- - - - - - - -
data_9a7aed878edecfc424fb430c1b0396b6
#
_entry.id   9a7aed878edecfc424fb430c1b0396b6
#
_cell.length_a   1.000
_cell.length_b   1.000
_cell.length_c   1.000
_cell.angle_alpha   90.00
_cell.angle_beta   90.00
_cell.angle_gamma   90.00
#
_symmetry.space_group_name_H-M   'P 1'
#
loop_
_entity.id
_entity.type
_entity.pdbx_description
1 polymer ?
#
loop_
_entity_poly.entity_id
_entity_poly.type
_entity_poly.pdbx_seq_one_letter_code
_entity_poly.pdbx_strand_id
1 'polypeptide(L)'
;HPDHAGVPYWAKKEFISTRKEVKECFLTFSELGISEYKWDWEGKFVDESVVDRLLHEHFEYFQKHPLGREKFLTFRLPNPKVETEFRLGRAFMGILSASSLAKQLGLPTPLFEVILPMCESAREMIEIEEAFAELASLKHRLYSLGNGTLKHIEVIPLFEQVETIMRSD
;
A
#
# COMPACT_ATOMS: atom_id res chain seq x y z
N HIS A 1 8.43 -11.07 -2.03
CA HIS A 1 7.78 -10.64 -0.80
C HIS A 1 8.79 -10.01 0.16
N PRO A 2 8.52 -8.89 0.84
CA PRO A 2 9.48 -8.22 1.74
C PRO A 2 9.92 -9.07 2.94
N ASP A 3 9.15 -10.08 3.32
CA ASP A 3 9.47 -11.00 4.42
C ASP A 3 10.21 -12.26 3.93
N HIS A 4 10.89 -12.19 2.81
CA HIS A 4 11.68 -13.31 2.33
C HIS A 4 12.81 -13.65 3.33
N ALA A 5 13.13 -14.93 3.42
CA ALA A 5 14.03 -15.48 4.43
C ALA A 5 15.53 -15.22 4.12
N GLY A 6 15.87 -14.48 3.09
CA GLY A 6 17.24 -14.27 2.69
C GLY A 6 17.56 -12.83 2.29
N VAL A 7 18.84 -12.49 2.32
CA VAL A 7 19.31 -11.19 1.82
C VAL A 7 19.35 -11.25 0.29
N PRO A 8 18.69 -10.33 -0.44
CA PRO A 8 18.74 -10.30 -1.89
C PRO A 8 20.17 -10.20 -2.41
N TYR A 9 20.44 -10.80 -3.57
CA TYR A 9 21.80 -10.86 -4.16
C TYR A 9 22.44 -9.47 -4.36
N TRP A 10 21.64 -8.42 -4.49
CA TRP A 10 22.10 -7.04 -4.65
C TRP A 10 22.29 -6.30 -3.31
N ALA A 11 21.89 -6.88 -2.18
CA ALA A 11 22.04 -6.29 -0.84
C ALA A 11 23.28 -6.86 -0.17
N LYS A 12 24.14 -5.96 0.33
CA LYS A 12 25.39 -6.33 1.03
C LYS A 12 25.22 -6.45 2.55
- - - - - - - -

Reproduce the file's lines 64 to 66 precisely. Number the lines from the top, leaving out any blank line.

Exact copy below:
N LYS A 12 24.14 -5.96 0.33
CA LYS A 12 25.39 -6.33 1.03
C LYS A 12 25.22 -6.45 2.55